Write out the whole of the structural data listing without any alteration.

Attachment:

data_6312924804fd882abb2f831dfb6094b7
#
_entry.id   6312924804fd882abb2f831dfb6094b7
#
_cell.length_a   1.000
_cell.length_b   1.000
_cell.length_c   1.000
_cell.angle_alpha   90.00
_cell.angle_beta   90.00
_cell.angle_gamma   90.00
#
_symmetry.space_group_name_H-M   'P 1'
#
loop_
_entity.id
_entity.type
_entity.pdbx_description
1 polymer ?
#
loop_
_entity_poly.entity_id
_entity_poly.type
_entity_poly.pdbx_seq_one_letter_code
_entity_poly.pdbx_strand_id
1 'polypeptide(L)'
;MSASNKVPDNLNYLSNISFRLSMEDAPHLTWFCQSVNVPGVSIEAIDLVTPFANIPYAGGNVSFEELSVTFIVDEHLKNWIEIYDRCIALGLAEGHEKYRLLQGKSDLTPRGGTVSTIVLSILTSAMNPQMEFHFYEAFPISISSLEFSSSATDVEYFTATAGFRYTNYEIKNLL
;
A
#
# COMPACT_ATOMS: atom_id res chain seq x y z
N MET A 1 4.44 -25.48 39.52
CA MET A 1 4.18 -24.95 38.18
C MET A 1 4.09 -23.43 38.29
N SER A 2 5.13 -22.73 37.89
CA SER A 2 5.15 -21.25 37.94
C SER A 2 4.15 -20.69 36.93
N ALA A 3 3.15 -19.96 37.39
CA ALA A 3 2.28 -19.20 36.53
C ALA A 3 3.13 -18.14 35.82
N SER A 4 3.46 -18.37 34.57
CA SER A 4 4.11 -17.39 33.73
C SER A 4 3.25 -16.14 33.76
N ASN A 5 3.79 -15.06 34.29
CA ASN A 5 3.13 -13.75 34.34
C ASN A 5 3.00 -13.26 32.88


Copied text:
data_6312924804fd882abb2f831dfb6094b7
#
_entry.id   6312924804fd882abb2f831dfb6094b7
#
_cell.length_a   1.000
_cell.length_b   1.000
_cell.length_c   1.000
_cell.angle_alpha   90.00
_cell.angle_beta   90.00
_cell.angle_gamma   90.00
#
_symmetry.space_group_name_H-M   'P 1'
#
loop_
_entity.id
_entity.type
_entity.pdbx_description
1 polymer ?
#
loop_
_entity_poly.entity_id
_entity_poly.type
_entity_poly.pdbx_seq_one_letter_code
_entity_poly.pdbx_strand_id
1 'polypeptide(L)'
;MSASNKVPDNLNYLSNISFRLSMEDAPHLTWFCQSVNVPGVSIEAIDLVTPFANIPYAGGNVSFEELSVTFIVDEHLKNWIEIYDRCIALGLAEGHEKYRLLQGKSDLTPRGGTVSTIVLSILTSAMNPQMEFHFYEAFPISISSLEFSSSATDVEYFTATAGFRYTNYEIKNLL
;
A
#
# COMPACT_ATOMS: atom_id res chain seq x y z
N MET A 1 4.44 -25.48 39.52
CA MET A 1 4.18 -24.95 38.18
C MET A 1 4.09 -23.43 38.29
N SER A 2 5.13 -22.73 37.89
CA SER A 2 5.15 -21.25 37.94
C SER A 2 4.15 -20.69 36.93
N ALA A 3 3.15 -19.96 37.39
CA ALA A 3 2.28 -19.20 36.53
C ALA A 3 3.13 -18.14 35.82
N SER A 4 3.46 -18.37 34.57
CA SER A 4 4.11 -17.39 33.73
C SER A 4 3.25 -16.14 33.76
N ASN A 5 3.79 -15.06 34.29
CA ASN A 5 3.13 -13.75 34.34
C ASN A 5 3.00 -13.26 32.88